The main pubic space in Siena, the Piazza del Campo is one of the grandest and largest medieval squares in Europe. Once an open marketplace, the square is now a destination for visitors to come and witness the break taking architectural beauty of the buildings that circle it. The square also houses the monumental Fonte Gaia fountain, carved out of white marble in 1419 by famous Sienan sculptor Jacoppo della Quercia.

The Leaning Tower, Pisa
You couldn’t come to Tuscany and not pay a visit to the famous Leaning Tower. Built on soil too weak to withstand its weight, the tower first began to lean once only 3 of the 8 levels had been completed. A recovery attempt took place from 1990-2001 to further stabilise the structure from complete collapse. If you are planning to visit the tower also stop by the rest of the Campo dei Miracoli to admire the unique Italian design of the sacred building.

Villa Reale di Marlia, Lucca
Constructed in the 15th century, the sprawling gardens of this late-renaissance villa have a heavy baroque influence. Notable sights within the grounds include the beautiful Theatre of Water with its cascading fountains and mosaic decoration, and the ornamental Lemon Garden complete with reclining twin giant statues.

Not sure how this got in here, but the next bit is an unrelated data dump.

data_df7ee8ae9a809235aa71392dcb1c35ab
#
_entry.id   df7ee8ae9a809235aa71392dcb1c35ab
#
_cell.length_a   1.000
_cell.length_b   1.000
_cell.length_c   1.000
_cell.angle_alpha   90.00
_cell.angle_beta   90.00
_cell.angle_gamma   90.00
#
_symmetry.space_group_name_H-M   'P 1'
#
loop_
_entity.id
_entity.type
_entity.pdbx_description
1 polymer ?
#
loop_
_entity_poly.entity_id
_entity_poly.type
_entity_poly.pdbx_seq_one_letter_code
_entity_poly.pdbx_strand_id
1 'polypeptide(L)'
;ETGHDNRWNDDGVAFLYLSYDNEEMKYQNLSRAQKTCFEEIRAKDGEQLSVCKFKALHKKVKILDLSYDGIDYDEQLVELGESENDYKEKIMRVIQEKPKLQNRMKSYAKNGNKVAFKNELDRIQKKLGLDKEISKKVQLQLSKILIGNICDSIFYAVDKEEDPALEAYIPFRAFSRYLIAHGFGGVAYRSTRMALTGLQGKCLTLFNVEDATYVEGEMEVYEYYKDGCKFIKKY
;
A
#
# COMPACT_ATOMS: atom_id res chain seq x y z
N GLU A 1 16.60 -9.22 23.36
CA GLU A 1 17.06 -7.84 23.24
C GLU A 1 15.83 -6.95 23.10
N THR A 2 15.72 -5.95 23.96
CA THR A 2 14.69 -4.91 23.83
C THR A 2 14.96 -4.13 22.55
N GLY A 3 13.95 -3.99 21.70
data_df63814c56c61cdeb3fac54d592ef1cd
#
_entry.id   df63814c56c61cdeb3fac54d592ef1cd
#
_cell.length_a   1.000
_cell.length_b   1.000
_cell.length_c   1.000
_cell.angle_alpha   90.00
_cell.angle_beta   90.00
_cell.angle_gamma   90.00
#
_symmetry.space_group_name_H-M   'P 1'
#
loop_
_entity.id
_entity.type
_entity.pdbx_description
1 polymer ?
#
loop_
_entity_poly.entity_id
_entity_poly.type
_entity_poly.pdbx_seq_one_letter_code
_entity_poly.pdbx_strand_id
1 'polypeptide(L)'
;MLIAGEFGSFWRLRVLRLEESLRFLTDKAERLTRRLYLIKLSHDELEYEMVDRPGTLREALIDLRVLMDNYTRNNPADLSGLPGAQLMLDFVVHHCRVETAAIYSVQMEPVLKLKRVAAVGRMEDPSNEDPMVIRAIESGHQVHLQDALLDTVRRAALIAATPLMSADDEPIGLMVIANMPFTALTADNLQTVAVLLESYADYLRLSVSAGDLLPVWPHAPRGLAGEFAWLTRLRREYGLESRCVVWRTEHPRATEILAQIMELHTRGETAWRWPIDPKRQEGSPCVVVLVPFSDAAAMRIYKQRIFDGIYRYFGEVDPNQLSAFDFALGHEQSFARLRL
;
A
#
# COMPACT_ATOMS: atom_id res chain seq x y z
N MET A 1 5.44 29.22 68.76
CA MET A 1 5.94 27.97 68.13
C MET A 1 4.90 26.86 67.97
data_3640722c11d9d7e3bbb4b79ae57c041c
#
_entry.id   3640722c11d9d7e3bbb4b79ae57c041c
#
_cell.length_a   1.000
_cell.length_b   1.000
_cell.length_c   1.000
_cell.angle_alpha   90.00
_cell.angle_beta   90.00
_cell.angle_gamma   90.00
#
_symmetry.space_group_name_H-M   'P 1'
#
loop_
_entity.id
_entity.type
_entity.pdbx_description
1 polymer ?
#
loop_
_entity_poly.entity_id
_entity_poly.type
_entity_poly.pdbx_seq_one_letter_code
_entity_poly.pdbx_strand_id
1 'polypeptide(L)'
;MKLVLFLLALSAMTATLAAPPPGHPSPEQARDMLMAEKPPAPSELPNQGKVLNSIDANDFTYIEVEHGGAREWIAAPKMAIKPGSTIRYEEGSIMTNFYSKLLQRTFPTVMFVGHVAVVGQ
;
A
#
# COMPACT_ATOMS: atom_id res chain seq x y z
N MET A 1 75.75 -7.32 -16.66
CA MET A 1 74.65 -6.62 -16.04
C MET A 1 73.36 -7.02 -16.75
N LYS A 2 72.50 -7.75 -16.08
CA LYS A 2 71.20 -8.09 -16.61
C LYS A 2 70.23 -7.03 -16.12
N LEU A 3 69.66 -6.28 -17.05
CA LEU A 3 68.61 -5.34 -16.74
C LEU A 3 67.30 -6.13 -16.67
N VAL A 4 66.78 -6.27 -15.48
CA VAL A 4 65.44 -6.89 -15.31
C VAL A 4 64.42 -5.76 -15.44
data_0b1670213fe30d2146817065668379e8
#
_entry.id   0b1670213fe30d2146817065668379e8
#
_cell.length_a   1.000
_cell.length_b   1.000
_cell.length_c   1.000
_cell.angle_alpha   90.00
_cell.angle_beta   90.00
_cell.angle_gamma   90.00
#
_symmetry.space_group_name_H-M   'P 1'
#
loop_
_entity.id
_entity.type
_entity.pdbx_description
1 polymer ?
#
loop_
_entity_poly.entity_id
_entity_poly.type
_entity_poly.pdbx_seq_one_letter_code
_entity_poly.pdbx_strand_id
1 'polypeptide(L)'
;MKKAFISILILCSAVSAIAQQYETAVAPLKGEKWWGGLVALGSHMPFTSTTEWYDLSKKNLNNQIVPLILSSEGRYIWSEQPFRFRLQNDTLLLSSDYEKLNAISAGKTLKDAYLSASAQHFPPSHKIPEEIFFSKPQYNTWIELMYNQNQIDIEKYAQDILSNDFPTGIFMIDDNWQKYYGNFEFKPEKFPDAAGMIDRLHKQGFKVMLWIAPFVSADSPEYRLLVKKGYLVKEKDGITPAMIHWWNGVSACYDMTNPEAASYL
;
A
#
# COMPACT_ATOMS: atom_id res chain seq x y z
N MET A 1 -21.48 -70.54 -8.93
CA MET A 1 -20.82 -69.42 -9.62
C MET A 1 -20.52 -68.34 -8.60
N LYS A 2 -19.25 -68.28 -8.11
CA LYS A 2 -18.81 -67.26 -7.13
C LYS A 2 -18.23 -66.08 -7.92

To help remember your Tuscan adventure why not record your travel route on your own personalised map to keep a log of where you’ve been!

For even more great travel and map related gifts visit Map Marketing.

backpacking-europe

Europe is a fantastic place to travel to on a budget and there are also plenty of upmarket hostels if you can’t quite bring yourself to stick to low-budget shared dormitory offerings. Below are our top 3 cities to visit for a cultured trip on a shoestring. All three are backpacker friendly, easy to navigate and have plenty of free attractions to visit, plus a good selection of traditional hostels, as well as some more usual ones if you’re feeling a little adventurous!

Berlin

A fascinating city to visit, especially if you have an interest in WWII, Berlin has a great choice of architectural and historical sites of interest. Even if you aren’t too into your history there are some great galleries to visit and free walking tours run each day from a meeting spot next to the Brandenburg Gate. There’s a busy nightlife scene too, with some amazing club locations including an old underground station! The metro is extremely efficient and easy to use and buses and trams also operate in the city making it a breeze to travel in.